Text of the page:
AT&T has agreed to pay $6.25 million to the Securities and Exchange Commission (SEC) over the company’s alleged leaks to Wall Street analysts, according to a settlement agreement filed on Friday. 

The three AT&T executives accused of involvement in the leaks — Christopher Womack, Kent Evans and Michael Black — will each pay a $25,000 penalty to the SEC without admitting or denying the allegations. 

  • The SEC filed a complaint against the telecommunications giant and the three executives in March 2021, accusing them of violating the commission’s fair disclosure rule.  
  • The rule prohibits companies from making selective disclosures of “material nonpublic information” to analysts and others. 
  • In the spring of 2016, the SEC alleges Womack, Evans and Black spoke privately with analysts and disclosed such information in an effort to get them to reduce their estimates of the company’s revenue for the first quarter of 2016. 

The Hill’s Julia Shapero has more here. 


Progressives push back on effort to put Manchin permitting deal in NDAA 

At least two progressive Democrats on Monday said they would vote against a defense spending bill if it contains elements of Sen. Joe Manchin’s (D-W.Va.) permitting reform push.  

Reps. Raúl Grijlava (D-Ariz.) and Ro Khanna (D-Calif.) tweeted that they would vote against the annual bill, known as the National Defense Authorization Act (NDAA), if it contained what they described as “giveaways to the fossil fuel industry.” 

  • Permitting reform refers to changes to the energy approval process. Manchin has been pushing for changes that would be expected to speed up approvals for both fossil and renewable energy infrastructure.  
  • Democratic leadership pledged to support Manchin’s permitting effort in exchange for his support of the party’s climate, tax and healthcare bill but have been unable to find a vehicle for it.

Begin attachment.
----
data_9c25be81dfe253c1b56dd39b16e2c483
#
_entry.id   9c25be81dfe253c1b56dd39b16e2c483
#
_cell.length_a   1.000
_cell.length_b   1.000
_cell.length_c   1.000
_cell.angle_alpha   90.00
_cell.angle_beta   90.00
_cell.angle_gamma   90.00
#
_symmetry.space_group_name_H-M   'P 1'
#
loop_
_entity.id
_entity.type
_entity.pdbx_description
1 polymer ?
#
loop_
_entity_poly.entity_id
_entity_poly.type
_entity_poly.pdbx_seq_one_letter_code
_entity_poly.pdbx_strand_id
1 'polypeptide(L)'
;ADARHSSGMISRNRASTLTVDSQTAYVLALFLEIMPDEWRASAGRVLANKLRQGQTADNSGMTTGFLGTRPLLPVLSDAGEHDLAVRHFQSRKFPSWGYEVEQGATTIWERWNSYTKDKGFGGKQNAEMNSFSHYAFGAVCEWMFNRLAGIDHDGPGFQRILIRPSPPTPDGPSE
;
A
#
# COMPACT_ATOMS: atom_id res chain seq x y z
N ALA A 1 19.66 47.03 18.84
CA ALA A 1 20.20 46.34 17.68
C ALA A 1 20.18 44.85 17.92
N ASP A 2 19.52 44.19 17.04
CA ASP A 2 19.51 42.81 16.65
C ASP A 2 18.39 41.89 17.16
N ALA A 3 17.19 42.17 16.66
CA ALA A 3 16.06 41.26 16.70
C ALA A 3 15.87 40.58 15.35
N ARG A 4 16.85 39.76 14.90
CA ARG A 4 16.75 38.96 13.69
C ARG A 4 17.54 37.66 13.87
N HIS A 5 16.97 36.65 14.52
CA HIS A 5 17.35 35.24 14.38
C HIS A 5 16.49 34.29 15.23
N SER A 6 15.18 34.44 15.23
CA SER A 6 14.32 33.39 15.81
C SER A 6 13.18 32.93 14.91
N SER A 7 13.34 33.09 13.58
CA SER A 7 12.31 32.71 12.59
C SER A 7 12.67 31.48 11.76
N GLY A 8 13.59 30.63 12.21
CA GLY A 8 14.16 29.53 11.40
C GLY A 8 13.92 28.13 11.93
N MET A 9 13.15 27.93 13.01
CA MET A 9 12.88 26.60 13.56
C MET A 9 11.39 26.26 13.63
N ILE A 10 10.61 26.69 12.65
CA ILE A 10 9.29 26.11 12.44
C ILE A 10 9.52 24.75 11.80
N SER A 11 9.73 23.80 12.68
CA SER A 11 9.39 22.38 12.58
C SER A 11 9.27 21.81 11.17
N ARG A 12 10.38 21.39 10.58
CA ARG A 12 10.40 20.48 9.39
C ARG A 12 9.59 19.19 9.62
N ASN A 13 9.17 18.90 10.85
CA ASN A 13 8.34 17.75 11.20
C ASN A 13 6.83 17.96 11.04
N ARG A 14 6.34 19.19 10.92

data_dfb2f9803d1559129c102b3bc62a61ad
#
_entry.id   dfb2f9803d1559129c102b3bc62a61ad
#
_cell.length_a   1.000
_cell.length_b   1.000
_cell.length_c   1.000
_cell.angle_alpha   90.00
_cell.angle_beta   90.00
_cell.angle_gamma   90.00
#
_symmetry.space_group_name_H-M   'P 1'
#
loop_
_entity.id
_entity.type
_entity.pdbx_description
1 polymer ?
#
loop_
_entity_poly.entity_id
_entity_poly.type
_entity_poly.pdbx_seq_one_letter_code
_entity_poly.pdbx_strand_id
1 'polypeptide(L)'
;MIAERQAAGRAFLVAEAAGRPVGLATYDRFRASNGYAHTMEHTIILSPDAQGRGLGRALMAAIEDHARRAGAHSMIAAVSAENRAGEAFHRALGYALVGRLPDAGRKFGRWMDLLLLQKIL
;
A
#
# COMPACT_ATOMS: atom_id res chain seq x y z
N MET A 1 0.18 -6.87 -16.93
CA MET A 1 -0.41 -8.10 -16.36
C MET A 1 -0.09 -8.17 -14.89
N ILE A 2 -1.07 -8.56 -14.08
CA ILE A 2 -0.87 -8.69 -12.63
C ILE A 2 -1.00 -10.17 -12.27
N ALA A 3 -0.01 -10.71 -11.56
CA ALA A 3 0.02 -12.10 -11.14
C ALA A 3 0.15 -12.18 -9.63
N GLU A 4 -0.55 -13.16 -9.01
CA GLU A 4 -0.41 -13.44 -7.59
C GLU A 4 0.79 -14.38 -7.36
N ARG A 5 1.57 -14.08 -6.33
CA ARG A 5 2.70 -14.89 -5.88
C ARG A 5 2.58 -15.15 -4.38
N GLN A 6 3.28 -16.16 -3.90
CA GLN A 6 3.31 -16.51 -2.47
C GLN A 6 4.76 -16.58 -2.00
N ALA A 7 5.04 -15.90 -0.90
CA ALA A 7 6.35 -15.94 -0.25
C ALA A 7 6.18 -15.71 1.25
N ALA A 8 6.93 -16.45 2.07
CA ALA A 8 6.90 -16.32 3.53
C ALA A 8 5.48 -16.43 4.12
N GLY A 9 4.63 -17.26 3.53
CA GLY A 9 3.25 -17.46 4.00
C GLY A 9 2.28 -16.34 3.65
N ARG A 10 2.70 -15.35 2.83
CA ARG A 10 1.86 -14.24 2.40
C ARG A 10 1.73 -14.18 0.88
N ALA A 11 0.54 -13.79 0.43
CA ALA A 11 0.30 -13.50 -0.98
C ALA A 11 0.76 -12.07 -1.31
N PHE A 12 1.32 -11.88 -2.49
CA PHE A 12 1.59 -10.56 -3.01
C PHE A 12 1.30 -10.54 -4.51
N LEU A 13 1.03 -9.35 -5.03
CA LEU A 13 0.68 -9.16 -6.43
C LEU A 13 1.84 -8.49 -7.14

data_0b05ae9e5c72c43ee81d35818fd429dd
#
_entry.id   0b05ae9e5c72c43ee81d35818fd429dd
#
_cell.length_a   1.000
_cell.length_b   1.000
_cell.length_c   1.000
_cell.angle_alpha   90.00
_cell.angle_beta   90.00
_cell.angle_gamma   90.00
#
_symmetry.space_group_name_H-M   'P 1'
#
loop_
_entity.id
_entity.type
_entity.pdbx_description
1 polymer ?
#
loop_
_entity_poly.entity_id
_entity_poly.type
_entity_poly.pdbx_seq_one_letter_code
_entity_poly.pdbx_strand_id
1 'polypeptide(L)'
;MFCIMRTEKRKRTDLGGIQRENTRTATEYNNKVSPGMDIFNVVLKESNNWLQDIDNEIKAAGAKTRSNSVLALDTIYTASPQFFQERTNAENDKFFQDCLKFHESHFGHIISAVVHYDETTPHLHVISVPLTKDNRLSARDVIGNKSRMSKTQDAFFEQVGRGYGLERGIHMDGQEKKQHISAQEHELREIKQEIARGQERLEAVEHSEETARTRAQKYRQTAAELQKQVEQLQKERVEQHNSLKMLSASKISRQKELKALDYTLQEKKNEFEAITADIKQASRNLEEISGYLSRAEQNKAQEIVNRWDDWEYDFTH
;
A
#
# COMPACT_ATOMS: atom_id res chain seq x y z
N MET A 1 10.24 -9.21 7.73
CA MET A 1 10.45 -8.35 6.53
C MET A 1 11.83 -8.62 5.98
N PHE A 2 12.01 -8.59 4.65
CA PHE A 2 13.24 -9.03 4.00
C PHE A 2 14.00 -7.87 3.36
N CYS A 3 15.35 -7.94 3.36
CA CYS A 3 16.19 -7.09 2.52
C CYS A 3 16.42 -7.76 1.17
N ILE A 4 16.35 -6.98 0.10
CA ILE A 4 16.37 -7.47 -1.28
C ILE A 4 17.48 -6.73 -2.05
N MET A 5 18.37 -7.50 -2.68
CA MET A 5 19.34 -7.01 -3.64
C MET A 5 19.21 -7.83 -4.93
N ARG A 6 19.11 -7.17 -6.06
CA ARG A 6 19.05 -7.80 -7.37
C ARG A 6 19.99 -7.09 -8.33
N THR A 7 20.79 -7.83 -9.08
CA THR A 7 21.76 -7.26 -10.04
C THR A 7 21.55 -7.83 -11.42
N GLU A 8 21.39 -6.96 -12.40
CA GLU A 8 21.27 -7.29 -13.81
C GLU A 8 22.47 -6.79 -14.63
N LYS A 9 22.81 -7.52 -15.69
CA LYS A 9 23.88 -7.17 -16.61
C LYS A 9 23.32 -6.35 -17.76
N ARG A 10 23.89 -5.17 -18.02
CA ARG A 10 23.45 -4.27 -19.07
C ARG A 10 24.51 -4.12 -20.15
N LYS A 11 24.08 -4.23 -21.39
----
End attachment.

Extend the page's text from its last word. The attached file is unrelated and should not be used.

Rachel has more here

Good to Know

A sturdy bipartisan majority said in a recent poll they support the mission of a polarizing financial watchdog agency that could be gutted by the Supreme Court. 

Seventy-nine percent of registered voters said they favor the Consumer Financial Protection Bureau (CFPB) and its efforts to protect Americans from abusive and fraudulent financial products, according to a survey conducted by Democratic polling firm Lake Research Partners and Republican polling firm Chesapeake Beach Consulting. 

Other items we’re keeping an eye on

  • Sens. Josh Hawley (Mo.), Ted Cruz (Texas) and Marco Rubio (Fla.) are emerging as the new champions of conservative populism at a time when many Republicans think former President Trump’s grip on the party is slipping. 
  • New Zealand’s government proposed new legislation Sunday that would require major tech companies to pay for local news content that they share on their platforms.  

That’s it for today. Thanks for reading and check out The Hill’s Finance page for the latest news and coverage. We’ll see you tomorrow. 

Tags Joe Manchin Lindsey Graham Michael Avenatti